A research survey commissioned by Netflix from Northwestern University found that the controversial 13 Reasons Why got teenagers talking about topics like mental health, assault, and bullying.
The results were shared by Netflix on Wednesday at a panel discussion with Northwestern’s Dr. Ellen Wartella, Dr. Christine Moutier (Chief Medical Officer, American Foundation for Suicide Prevention), and series executive producer Brian Yorkey.
The survey results came from 5,000 viewers of varying age groups — teens, young adults, and parents — from the U.S., U.K., Brazil, Australia, and New Zealand. The report says that 70 percent of teens surveyed talked to their parents about the issues addressed in the series, and more than half apologized to a peer for not treating them well.
The majority of teenagers surveyed agreed that 13 Reasons Why was an accurate depiction of high school and that kids their age talk and act like those portrayed in the show. Three-quarters found the show illuminating with regards to issues of mental health and depression.
A video released along with the survey’s results looks at two cases: A young YouTuber who found the courage to talk about being a rape survivor, and a student whose high school pioneered the positivity campaign “13 Reasons Why Not.”
13 Reasons Why was the subject of much criticism after its premiere in March of 2016 due to graphic depictions of sexual assault and suicide. Some experts saw the series as glorifying self-harm, and a study shared in July found a possible link between the series and an increase in suicidal thoughts.
The Northwestern survey, while heartening, does not address the personal history of those surveyed, such as their own experiences with assault and depression or whether bullying or self-injury could be triggers.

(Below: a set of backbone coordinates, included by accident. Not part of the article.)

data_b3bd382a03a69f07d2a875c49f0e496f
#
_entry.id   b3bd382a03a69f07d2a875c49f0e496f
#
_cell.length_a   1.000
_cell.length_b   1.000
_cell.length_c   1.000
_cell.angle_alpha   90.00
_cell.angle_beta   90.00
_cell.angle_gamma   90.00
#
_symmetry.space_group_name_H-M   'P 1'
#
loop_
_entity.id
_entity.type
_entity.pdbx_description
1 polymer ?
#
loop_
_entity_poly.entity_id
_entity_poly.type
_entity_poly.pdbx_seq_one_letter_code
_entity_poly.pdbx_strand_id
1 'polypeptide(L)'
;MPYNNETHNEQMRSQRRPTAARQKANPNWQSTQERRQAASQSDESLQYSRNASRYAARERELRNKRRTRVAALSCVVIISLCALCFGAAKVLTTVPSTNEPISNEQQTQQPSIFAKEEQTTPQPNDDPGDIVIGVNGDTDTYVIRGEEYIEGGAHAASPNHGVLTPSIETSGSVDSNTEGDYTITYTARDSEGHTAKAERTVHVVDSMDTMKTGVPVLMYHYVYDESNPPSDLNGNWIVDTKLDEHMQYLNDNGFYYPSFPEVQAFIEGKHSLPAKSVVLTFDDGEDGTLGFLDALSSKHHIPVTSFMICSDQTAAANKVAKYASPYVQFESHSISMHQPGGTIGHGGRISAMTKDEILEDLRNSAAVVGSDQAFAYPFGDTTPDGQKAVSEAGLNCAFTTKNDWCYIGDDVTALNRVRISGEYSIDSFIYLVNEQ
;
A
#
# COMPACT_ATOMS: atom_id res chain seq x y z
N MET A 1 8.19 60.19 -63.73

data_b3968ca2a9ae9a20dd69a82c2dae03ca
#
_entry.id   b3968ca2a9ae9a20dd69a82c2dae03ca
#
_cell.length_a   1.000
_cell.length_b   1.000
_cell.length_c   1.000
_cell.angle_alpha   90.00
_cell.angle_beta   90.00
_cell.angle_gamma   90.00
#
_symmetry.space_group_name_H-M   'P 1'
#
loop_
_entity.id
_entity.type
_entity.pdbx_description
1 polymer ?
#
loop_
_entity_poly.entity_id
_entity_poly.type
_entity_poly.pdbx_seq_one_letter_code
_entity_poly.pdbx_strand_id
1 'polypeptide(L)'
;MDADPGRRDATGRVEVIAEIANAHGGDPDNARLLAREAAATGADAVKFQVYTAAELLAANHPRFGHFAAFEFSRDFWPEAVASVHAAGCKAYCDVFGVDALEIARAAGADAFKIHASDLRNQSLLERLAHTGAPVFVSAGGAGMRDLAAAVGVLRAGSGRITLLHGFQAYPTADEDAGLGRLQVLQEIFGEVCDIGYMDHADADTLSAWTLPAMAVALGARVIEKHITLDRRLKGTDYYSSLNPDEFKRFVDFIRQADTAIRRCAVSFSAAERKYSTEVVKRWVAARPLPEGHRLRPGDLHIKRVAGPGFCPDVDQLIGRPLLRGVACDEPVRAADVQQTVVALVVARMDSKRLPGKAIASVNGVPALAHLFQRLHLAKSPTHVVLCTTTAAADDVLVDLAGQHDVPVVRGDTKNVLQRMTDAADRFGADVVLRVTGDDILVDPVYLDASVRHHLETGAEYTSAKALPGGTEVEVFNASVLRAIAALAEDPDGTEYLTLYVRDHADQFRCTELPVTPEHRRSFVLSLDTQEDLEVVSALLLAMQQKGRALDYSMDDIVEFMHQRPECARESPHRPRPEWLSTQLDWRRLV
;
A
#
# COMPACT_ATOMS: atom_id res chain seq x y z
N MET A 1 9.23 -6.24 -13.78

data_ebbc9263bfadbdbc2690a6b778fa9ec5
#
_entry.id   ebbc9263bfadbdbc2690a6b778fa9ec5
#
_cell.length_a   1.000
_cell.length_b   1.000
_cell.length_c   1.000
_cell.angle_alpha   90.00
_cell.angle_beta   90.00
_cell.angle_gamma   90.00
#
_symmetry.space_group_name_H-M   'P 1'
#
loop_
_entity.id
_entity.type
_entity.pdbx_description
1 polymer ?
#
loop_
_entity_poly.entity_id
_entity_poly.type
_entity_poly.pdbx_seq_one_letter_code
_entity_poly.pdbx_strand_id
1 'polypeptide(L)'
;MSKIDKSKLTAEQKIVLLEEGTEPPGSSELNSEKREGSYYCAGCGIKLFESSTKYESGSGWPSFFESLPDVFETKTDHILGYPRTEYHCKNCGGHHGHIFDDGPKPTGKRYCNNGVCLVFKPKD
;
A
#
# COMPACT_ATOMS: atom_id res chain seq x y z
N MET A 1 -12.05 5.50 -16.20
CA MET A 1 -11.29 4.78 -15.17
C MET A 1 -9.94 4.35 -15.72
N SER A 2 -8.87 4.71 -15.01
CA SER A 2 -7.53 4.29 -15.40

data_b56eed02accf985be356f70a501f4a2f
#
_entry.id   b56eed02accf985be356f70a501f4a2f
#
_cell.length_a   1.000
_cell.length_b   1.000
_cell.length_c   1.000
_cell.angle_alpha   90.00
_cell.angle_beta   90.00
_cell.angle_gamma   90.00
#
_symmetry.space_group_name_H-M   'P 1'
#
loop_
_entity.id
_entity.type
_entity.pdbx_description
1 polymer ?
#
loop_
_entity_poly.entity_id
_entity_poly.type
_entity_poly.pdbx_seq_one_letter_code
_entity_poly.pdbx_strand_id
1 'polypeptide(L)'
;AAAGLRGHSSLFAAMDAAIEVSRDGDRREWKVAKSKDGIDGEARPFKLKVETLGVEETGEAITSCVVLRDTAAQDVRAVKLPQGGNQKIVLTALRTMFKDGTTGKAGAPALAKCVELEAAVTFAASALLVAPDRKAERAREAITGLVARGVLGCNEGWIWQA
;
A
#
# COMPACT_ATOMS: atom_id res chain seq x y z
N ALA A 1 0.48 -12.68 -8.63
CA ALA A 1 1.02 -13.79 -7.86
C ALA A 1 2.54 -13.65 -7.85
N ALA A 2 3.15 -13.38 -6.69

The report itself acknowledges that this survey “was collected with a general audience and our sample size of individuals who may be more at risk was relatively low.” It added that there are “still many questions that cannot be statistically analyzed due to the small sample size of comparison groups.”
Seventy percent of parents surveyed wished the show had provided more resources to continue the conversation (a bonus episode Beyond the Reasonswas the main offer, and many did not watch it).
“It’s certainly notable that young people are much more sophisticated in some ways than we think,” Moutier said in an email to Mashable. “Most of them understood the messages from S1 that media highlighted only as controversial […] These messages were provided via subtext and sometimes through showing the messy, imperfect fictional portrayal that could provoke a thoughtful sense of what COULD be.”
In a post on Netflix’s blog, Vice President of Original Series Brian Wright addressed these points specifically. The show already planned to add more content warnings, and now those will include cast intros that break character and get serious about the forthcoming topics. The show’s companion site will be stocked with additional resources to facilitate difficult conversations, and Season 2’s version of Beyond the Reasons will go even deeper than before.
“Depression/mental health can spiral out of control and feels messy and doesn’t have labels while it’s happening,” Dr. Moutier told Mashable. “Suicide culminates from a complicated interaction of deterioration in mental health, life and environmental stressors. If you have a hunch someone is struggling, go the extra mile and pursue them to connect. Most people are trying in their own awkward imperfect way. Let yourself move closer to others.”
13 Reasons Why Season 2 is due out later this year.